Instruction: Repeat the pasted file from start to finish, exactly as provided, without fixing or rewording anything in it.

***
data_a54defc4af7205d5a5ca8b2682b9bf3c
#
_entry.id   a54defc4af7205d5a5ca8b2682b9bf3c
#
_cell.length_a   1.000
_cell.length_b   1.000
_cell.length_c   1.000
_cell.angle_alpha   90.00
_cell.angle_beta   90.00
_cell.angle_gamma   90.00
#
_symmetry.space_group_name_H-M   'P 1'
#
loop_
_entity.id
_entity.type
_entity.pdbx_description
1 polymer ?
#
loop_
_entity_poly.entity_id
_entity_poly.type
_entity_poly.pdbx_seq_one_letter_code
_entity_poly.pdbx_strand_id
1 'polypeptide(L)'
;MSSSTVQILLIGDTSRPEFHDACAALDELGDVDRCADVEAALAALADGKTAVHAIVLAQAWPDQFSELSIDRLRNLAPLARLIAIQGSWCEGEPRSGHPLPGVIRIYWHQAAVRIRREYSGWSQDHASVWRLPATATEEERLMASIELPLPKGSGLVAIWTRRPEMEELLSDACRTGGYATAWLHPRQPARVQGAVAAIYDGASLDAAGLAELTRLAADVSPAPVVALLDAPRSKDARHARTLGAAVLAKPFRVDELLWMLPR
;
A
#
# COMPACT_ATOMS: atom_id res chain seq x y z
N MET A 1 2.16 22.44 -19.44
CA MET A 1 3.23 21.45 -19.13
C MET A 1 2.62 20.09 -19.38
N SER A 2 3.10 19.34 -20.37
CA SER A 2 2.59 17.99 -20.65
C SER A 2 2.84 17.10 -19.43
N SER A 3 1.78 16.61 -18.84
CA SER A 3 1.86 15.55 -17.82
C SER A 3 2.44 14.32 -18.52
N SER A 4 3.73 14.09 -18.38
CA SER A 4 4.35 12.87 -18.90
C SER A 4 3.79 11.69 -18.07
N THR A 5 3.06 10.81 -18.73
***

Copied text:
data_a54defc4af7205d5a5ca8b2682b9bf3c
#
_entry.id   a54defc4af7205d5a5ca8b2682b9bf3c
#
_cell.length_a   1.000
_cell.length_b   1.000
_cell.length_c   1.000
_cell.angle_alpha   90.00
_cell.angle_beta   90.00
_cell.angle_gamma   90.00
#
_symmetry.space_group_name_H-M   'P 1'
#
loop_
_entity.id
_entity.type
_entity.pdbx_description
1 polymer ?
#
loop_
_entity_poly.entity_id
_entity_poly.type
_entity_poly.pdbx_seq_one_letter_code
_entity_poly.pdbx_strand_id
1 'polypeptide(L)'
;MSSSTVQILLIGDTSRPEFHDACAALDELGDVDRCADVEAALAALADGKTAVHAIVLAQAWPDQFSELSIDRLRNLAPLARLIAIQGSWCEGEPRSGHPLPGVIRIYWHQAAVRIRREYSGWSQDHASVWRLPATATEEERLMASIELPLPKGSGLVAIWTRRPEMEELLSDACRTGGYATAWLHPRQPARVQGAVAAIYDGASLDAAGLAELTRLAADVSPAPVVALLDAPRSKDARHARTLGAAVLAKPFRVDELLWMLPR
;
A
#
# COMPACT_ATOMS: atom_id res chain seq x y z
N MET A 1 2.16 22.44 -19.44
CA MET A 1 3.23 21.45 -19.13
C MET A 1 2.62 20.09 -19.38
N SER A 2 3.10 19.34 -20.37
CA SER A 2 2.59 17.99 -20.65
C SER A 2 2.84 17.10 -19.43
N SER A 3 1.78 16.61 -18.84
CA SER A 3 1.86 15.55 -17.82
C SER A 3 2.44 14.32 -18.52
N SER A 4 3.73 14.09 -18.38
CA SER A 4 4.35 12.87 -18.90
C SER A 4 3.79 11.69 -18.07
N THR A 5 3.06 10.81 -18.73